Excel Users: The Haves and the Have-Nots
2018-02-09 | Source: DAVID RINGSTROM
Another gap between the haves and have nots is opening in an unlikely arena: Microsoft Excel. In this context the haves are users that participate in Microsoft's Office 365 platform. The have nots are those users that purchased perpetual licenses for Office 2016. Historically there's always been a feature gap between let's say users with Excel 2013 and those with Excel 2010. It's new for users of modern version, say Excel 2016, to have diverging feature sets.
Subscription-based pricing is clearly here to stay, but software companies are taking different tacks with it. For instance, Adobe Corporation discontinued all perpetual licenses for their software. If you want to use a modern version of let's say Acrobat or PhotoShop you must subscribe. Microsoft is taking a different tack. You can still purchase perpetual licenses for Microsoft Office, which means you can pay once and then use that software as far into the future as your computer holds out. However, subscribers are the new first-class passengers in Excel, while perpetual license holders are relegated to the back of the plane, so to speak.
Historically once a version of Excel was released then it's feature set was locked for the typically three-year lifespan of that version. Conversely, the Office 365 version of Excel 2016 has been receiving periodic updates, sometimes as frequently as monthly, that are adding and sometimes taking away functionality within the software. As you might expect, these new features are not compatible with Excel 2013 and earlier. However, they're also not compatible with the perpetual licensed versions of Excel 2016 either. Here's how to tell which version of Excel 2016 you're using:
Click on the File menu in Excel.
If the words Subscription Product and Microsoft Office 365 do not appear on the screen the you're using a perpetually licensed version of Excel 2016.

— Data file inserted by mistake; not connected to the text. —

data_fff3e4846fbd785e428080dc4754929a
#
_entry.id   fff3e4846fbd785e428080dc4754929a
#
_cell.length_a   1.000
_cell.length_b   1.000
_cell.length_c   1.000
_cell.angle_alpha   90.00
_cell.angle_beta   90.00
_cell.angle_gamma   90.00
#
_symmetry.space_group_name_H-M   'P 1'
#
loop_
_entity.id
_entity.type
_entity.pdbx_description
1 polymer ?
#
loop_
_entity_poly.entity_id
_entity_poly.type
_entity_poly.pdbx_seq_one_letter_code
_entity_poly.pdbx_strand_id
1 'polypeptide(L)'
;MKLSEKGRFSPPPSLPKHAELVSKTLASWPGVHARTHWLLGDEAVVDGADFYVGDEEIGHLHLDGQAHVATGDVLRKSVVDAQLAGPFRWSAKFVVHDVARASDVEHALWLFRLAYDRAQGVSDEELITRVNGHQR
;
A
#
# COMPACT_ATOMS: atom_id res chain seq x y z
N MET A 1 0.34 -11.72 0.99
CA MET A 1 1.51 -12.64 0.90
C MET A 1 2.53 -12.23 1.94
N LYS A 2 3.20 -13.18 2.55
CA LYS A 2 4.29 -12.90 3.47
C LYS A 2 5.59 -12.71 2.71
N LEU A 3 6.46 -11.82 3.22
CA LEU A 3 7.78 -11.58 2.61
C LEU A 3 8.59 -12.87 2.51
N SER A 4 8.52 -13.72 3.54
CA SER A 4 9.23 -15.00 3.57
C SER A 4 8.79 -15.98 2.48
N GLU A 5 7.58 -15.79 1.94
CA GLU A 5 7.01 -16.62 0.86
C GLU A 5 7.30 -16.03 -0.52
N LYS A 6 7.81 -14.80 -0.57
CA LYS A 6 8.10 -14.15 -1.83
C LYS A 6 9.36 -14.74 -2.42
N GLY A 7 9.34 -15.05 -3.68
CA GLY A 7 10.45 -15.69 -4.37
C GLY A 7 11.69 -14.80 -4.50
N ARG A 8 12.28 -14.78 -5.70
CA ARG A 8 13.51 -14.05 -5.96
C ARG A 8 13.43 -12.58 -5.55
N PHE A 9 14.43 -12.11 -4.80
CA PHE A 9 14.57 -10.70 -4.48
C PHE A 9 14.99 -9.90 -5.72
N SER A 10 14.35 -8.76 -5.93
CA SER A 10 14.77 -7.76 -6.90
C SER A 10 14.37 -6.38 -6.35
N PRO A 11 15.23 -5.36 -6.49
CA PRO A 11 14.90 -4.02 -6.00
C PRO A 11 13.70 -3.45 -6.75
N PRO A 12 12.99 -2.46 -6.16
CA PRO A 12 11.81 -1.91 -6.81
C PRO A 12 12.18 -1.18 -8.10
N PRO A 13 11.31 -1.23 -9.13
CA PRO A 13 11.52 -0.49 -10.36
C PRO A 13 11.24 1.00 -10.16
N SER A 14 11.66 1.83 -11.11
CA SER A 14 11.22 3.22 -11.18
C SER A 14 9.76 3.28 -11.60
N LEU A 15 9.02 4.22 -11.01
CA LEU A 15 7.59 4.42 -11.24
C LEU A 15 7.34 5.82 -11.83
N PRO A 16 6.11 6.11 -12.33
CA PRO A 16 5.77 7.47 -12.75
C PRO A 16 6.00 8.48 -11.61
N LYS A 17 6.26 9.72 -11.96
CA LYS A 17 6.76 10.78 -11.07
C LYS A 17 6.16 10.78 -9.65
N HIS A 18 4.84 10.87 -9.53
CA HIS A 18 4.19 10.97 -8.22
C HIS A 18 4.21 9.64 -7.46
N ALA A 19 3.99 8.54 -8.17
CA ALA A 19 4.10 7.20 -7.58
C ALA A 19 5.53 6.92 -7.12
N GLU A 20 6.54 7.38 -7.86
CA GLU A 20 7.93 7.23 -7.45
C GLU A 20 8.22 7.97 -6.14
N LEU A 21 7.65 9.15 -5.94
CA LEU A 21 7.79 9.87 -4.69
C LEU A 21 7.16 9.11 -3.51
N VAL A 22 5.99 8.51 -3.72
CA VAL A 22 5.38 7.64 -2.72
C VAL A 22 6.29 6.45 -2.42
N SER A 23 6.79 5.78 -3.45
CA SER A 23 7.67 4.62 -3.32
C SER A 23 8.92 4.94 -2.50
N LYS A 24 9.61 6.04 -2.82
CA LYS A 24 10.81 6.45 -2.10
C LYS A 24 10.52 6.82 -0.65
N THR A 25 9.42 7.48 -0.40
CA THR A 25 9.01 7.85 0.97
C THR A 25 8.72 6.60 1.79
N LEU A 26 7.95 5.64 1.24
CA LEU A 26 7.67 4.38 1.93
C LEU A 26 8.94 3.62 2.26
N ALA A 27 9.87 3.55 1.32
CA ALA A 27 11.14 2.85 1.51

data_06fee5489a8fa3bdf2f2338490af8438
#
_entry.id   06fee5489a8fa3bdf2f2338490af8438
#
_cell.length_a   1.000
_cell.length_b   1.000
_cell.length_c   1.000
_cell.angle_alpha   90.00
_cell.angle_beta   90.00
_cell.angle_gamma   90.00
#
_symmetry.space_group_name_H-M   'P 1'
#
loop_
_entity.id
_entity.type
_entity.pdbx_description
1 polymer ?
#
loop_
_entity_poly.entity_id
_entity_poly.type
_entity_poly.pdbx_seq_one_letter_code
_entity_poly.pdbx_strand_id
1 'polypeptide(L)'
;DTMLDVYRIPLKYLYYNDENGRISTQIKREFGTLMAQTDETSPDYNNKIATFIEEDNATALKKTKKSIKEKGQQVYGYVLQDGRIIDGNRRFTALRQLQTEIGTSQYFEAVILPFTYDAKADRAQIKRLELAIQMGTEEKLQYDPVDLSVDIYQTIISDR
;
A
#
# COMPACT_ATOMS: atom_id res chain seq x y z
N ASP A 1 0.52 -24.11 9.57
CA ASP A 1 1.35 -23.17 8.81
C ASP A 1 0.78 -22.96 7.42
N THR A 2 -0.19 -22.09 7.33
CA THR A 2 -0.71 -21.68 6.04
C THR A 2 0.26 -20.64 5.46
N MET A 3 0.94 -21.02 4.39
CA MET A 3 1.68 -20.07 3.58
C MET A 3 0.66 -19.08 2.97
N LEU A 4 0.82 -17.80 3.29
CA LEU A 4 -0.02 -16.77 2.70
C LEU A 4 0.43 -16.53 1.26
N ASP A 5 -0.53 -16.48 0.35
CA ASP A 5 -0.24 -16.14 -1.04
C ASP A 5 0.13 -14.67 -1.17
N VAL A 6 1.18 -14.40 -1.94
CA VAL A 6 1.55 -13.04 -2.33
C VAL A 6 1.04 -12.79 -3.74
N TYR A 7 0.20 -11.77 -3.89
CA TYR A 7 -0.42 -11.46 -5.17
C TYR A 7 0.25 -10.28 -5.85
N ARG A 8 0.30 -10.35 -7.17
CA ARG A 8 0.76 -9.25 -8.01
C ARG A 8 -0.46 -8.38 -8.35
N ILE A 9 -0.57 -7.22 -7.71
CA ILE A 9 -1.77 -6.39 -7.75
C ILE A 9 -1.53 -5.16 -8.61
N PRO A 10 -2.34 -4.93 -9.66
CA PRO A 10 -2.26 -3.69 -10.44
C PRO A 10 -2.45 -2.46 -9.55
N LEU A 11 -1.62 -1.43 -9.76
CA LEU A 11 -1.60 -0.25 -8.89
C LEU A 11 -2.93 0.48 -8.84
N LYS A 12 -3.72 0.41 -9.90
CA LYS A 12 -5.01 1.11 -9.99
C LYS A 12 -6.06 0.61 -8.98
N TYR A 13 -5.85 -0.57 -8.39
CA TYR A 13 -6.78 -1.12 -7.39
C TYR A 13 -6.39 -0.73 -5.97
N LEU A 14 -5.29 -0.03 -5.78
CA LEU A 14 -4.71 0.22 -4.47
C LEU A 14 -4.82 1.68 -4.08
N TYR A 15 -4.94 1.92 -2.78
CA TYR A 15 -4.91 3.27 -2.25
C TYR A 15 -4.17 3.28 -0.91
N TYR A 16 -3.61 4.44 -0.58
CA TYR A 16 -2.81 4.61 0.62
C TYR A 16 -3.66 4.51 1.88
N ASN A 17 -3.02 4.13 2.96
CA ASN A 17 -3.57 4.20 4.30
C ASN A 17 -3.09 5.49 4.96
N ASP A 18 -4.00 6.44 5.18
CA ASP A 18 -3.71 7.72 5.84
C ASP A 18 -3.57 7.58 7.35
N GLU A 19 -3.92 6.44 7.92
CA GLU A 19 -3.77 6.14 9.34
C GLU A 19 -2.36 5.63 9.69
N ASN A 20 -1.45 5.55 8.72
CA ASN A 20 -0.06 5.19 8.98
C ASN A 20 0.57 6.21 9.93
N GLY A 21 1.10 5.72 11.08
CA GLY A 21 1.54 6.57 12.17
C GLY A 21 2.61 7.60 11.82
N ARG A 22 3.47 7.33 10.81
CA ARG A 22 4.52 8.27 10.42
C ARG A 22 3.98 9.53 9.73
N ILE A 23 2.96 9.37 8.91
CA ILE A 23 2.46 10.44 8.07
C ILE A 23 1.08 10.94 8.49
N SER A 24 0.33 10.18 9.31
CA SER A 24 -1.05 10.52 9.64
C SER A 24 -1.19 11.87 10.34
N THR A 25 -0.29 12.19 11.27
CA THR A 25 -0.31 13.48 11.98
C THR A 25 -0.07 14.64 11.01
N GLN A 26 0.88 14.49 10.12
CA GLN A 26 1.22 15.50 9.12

Some of the features that have been added to Office 365 since Excel 2016 was released include:
Worksheet functions such as CONCAT, TEXTJOIN, SWITCH, IFS, MAXIFS, and MINIFS.
In other cases, features have vanished from the user interface, although presently they can be restored in a fashion:
The Share Workbook, Protect and Share Workbook, and Track Changes have vanished from the Review menu in Office 365. These features were designed to permit sharing workbooks locally on a network and have been replaced by a Share command in the upper-right-hand corner of the Excel interface. The new Share command allows simultaneous editing of workbooks via the cloud by way of Microsoft's OneDrive service.
On the Data menu the From Access, From Text Files, and From Other Sources commands have been replaced with a Get Data command. You can still extract data from Access databases, text files, and so on, but you're now shunted through a new consolidated user interface that can be a bit bewildering to anyone new to the world of business intelligence.
To add to the melee, not every Office 365 user may have all these features available to them. Some organizations prevent Microsoft from automatically updating Excel, which means your version of Excel could be using an earlier build number. You can ascertain the build number from aforementioned Account screen. You'll also see commands that let you check for available updates, as well as let you see what has been added to Office 365 recently.